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Ever wonder how some of these west-end schools got their names?

Who were David Kyle, Uriah McFadden and Isabel Fletcher?
David Kyle
David Kyle School after it had been renamed after him.

Saultites who never formally studied local history are probably familiar with names like Francis H. Clergue, Anna McCrea and Isabel Fletcher, thanks to the monuments named after them. Today, we delve a little deeper into people and monuments named after them that might be less familiar to people interested in Sault Ste. Marie's history.

SooToday spoke with Chief Curator and Executive Director William Hollingshead who enlisted the help of everyone at the Sault Ste. Marie Museum to bring this story of three west-end schools and their namesakes to light.

Upcoming stories will look at central and east end schools named after local figures of note.

West-end schools

Naming a school after Isabel Fletcher was a way of celebrating all pioneer women.

Fletcher was an early Sault Ste. Marie pioneer known for the high-quality vegetables and butter she sold in the farmer’s market.

She was also an active member in the church and women’s institute, said Hollingshead.

Fletcher grew up in an area of Sault Ste. Marie once known as the Township of Korah but moved to Prince Township in the 1930s with her husband. She returned to the Sault upon her husband’s death.

Two decades after her passing in 1940, the Algoma District School Board named a school on Third Line W. after her and it is still in active use as a public elementary school today.

Students and staff at Isabel Fletcher Public School can find a plaque dedicated to her and all pioneer women in Sault Ste. Marie.

Similarly, David Kyle Public School also had a plaque erected in its namesake’s honour. 

Kyle was a Scottish-born man who moved to the Sault in 1905 to work in Algoma Steel.

“Due to his outstanding ability and skill he was quickly promoted to Mechanical Superintendent and in 1912, he was promoted to General Superintendent of Operations,” said Hollingshead.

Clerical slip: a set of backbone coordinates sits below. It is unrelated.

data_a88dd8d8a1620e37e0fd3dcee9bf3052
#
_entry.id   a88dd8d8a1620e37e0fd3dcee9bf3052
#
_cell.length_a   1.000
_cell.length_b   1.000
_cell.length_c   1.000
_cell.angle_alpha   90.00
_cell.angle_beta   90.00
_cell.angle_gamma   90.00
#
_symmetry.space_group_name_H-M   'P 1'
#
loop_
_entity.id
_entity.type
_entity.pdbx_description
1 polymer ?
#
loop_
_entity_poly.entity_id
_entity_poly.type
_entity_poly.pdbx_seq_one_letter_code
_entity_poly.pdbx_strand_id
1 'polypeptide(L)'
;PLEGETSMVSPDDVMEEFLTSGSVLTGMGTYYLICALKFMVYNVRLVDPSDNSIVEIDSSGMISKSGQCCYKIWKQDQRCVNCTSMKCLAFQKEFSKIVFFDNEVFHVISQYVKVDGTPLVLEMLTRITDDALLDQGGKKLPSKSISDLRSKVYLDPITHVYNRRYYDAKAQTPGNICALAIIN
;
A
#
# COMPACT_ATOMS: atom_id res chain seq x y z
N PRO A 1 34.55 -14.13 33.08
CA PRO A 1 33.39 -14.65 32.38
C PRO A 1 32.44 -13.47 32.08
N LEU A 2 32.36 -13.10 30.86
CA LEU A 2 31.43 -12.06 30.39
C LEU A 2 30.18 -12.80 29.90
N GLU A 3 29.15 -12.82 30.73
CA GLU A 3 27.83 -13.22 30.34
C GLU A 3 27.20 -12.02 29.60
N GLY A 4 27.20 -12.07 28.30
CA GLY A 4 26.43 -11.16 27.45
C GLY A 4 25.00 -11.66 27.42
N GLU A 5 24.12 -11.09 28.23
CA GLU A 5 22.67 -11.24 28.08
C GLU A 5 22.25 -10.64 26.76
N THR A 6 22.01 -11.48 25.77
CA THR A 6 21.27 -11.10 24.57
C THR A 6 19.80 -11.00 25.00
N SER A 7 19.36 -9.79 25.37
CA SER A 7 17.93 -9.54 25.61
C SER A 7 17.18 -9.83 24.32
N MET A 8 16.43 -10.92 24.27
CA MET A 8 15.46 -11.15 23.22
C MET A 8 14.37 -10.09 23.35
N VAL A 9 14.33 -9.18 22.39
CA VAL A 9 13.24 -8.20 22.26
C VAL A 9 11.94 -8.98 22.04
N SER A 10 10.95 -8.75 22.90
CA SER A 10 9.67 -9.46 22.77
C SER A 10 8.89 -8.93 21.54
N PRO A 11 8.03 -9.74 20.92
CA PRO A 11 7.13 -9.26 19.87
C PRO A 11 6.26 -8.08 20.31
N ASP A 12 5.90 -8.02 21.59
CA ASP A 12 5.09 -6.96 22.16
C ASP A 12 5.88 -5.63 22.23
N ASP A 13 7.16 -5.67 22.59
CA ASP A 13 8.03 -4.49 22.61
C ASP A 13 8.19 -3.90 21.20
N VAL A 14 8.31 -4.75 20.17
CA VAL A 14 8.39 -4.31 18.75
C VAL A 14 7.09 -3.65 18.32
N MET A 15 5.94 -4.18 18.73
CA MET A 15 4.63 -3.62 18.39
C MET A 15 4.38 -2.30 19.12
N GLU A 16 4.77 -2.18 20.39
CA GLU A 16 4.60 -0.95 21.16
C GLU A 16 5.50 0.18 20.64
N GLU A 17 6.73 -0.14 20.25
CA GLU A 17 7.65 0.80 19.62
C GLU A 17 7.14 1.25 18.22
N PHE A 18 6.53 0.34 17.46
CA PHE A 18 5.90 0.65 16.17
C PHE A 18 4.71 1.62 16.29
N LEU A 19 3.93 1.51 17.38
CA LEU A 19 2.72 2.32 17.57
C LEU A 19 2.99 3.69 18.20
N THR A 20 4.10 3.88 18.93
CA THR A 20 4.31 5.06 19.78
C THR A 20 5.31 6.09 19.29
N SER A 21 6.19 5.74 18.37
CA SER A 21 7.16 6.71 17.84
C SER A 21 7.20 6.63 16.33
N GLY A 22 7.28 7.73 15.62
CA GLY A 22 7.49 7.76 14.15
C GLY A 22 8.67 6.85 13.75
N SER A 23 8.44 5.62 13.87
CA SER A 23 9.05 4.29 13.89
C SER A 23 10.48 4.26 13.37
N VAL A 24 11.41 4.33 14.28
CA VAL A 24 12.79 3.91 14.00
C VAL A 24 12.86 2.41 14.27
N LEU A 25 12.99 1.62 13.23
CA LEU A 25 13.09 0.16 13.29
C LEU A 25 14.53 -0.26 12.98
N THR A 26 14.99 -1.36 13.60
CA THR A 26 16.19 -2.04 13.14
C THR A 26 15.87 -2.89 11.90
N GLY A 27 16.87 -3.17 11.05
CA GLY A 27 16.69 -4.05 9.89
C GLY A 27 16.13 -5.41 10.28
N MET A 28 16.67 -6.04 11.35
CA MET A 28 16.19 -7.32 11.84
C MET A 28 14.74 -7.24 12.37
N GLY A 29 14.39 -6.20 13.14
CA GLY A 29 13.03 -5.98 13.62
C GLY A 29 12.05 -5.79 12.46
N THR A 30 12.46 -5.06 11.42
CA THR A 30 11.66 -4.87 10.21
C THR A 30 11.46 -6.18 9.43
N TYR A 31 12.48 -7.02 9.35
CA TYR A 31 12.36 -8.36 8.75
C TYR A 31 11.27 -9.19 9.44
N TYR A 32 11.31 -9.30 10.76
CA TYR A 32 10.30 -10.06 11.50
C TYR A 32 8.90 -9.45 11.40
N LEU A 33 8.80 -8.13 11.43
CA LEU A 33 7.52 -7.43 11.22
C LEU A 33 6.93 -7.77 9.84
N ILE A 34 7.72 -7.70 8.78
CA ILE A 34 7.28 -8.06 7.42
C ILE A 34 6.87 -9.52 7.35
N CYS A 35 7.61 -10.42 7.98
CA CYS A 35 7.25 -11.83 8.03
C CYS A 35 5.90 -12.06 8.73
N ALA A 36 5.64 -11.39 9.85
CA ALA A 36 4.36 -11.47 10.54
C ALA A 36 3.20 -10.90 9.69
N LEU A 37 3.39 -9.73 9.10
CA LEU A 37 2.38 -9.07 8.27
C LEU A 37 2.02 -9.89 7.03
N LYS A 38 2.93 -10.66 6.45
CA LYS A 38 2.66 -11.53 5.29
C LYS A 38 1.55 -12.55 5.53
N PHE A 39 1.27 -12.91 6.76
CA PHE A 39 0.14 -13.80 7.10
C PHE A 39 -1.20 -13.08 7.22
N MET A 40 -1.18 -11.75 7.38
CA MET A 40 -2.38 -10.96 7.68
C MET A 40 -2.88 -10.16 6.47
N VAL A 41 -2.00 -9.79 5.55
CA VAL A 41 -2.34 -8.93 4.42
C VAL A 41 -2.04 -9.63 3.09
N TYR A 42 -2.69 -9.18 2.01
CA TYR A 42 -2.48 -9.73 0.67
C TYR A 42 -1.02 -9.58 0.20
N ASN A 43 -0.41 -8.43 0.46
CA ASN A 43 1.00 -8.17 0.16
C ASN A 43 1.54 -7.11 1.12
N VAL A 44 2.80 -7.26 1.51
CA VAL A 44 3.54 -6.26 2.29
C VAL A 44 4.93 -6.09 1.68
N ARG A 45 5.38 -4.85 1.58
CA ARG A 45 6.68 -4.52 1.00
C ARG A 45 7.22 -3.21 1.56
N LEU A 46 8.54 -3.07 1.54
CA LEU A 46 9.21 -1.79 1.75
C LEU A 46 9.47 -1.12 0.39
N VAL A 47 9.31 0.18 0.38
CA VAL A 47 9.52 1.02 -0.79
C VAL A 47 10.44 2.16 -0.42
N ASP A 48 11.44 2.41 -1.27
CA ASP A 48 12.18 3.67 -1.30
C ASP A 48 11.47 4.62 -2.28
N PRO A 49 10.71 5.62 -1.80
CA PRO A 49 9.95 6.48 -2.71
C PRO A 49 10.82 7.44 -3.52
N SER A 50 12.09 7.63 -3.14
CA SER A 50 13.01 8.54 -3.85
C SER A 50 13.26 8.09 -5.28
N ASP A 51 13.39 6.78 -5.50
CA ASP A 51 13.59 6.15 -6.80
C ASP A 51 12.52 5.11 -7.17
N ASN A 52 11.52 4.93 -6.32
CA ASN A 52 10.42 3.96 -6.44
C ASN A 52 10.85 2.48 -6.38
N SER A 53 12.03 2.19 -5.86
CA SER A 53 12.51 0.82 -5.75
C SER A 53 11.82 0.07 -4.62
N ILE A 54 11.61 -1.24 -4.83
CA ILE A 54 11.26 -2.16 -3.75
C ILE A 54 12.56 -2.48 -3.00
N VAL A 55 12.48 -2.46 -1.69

But when WWI broke out in 1914, Kyle left his job to enlist in the military.

"The administration and management of the steel plant thought that he was so important that they persuaded the military to release him from his duties in 1917 so that he could come back to the Sault and become the General Manager of the Algoma Steel Corporation," Hollingshead said. “In 1918, he became a director and vice president of the company.”

Two years later, Harris and Buckley School – an important hub in Kyle’s community – was renamed after the steelworker. The plaque in his honour sits over an iron ingot to symbolize his work in the steel plant.

The school has since been demolished and replaced with David Kyle Park. His plaque remains in place.

The third notable school in this series is named for Uriah McFadden, who sat on the Public School Board for over a decade.

However, McFadden is best known for his work as a lawyer. He famously defended Angelina Napolitano, who was charged with murdering her abusive husband and would have been sentenced to the rope.

“He was one of the leading criminal lawyers in the province,” said Hollingshead.

Unlike the other two historical figures, McFadden saw a school named after him during his lifetime.

Hollingshead encourages readers interested in learning more about local history to visit the Sault Ste. Marie Museum’s website and social media or visiting the Public Library.

One’s family heirlooms can equally be a source of research, he adds.

"Going back and looking at old photos of your parents or yearbooks in your house, while you’re COVID cleaning,” is a great way to learn about the stories of students of these schools.